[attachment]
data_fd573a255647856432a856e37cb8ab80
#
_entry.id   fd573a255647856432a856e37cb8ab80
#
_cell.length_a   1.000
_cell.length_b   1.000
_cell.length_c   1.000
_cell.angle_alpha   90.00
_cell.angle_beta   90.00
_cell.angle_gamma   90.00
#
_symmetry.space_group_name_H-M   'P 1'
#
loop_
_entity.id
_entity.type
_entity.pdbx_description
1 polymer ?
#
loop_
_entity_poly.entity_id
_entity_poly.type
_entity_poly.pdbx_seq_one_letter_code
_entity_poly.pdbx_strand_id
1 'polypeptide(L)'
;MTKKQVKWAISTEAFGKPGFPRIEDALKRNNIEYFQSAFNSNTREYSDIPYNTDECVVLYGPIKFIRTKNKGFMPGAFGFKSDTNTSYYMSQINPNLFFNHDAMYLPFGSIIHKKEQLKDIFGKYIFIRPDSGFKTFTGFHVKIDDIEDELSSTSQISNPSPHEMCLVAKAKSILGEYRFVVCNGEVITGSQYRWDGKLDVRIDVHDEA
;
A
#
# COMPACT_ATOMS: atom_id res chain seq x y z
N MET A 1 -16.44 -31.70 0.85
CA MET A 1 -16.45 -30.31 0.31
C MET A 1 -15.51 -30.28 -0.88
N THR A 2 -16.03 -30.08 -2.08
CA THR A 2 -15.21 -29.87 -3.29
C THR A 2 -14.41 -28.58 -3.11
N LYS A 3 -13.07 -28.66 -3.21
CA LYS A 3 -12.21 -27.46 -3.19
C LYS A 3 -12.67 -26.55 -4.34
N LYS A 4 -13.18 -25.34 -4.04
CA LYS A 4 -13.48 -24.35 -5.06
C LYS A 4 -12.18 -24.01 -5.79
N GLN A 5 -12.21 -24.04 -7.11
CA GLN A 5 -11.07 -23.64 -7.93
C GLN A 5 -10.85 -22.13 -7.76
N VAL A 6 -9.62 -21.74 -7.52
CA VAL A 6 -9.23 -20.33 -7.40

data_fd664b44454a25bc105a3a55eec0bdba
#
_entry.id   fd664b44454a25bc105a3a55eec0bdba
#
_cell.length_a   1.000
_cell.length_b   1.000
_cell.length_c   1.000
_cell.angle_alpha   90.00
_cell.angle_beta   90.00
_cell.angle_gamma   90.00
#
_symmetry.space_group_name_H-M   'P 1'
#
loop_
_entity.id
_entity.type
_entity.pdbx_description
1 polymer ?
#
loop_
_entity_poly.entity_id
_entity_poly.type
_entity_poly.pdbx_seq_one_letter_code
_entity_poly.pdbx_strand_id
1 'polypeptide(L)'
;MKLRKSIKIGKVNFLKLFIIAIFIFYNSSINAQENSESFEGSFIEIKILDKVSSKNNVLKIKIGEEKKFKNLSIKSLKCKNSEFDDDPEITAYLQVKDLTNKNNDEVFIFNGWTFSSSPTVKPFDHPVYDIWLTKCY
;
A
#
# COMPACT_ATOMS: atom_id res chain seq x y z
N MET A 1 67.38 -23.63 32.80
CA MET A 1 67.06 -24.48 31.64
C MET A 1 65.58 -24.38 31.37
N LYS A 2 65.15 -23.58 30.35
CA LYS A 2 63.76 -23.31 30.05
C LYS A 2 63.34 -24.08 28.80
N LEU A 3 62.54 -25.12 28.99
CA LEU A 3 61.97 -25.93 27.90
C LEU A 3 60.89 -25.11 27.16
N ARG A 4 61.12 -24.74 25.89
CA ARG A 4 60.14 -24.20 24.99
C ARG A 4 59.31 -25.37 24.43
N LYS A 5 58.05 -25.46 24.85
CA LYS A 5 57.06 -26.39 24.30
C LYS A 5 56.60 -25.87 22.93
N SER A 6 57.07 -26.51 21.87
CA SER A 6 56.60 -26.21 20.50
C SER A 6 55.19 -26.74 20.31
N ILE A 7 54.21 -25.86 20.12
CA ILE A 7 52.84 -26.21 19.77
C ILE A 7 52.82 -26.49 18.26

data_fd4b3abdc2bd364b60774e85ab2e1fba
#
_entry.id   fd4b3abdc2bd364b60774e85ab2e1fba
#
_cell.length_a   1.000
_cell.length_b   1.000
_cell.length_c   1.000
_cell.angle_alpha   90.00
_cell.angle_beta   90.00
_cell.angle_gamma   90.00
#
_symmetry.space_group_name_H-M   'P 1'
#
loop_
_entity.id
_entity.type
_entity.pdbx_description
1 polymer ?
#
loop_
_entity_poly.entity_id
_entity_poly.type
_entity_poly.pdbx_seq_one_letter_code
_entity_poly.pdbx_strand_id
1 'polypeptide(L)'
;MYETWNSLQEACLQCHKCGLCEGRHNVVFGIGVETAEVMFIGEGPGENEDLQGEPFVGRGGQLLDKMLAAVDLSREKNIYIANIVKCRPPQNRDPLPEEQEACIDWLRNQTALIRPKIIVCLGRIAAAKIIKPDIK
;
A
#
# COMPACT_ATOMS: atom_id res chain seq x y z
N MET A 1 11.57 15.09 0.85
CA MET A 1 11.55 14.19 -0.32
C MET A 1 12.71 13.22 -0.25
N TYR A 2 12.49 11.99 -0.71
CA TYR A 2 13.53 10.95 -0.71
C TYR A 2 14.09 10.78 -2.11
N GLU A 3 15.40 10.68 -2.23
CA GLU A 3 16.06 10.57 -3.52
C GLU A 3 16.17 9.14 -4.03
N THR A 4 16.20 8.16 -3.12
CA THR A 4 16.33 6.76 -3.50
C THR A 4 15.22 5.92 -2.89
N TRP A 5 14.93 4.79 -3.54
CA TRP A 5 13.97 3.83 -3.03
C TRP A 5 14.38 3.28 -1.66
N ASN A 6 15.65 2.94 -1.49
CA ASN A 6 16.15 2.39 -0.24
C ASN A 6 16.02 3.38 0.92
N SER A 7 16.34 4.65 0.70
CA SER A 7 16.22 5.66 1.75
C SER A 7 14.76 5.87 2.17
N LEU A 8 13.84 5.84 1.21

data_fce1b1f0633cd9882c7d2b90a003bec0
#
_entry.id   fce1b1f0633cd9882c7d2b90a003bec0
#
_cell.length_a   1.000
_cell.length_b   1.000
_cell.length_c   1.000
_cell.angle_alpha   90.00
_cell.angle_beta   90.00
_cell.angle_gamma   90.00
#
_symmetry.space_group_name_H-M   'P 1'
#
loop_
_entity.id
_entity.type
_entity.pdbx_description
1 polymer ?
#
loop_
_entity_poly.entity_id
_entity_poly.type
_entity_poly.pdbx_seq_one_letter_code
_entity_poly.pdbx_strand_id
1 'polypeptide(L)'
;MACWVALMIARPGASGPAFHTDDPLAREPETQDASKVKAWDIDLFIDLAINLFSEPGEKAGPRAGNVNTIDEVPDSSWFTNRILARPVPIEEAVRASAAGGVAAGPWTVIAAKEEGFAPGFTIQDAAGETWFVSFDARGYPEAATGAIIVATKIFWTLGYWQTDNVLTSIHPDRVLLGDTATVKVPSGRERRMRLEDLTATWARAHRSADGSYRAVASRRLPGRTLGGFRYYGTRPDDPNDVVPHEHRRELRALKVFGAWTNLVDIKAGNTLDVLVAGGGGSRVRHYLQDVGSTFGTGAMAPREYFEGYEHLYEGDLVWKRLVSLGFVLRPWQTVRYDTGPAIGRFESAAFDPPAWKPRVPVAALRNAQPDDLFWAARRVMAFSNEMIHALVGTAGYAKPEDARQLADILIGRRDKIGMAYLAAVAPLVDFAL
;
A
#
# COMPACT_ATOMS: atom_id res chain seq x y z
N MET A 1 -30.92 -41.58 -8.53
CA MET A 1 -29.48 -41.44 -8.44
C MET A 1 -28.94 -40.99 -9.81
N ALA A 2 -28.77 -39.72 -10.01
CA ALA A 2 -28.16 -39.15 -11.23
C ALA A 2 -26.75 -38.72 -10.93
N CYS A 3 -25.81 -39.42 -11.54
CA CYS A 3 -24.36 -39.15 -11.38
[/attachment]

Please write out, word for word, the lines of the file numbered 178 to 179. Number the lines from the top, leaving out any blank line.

A
#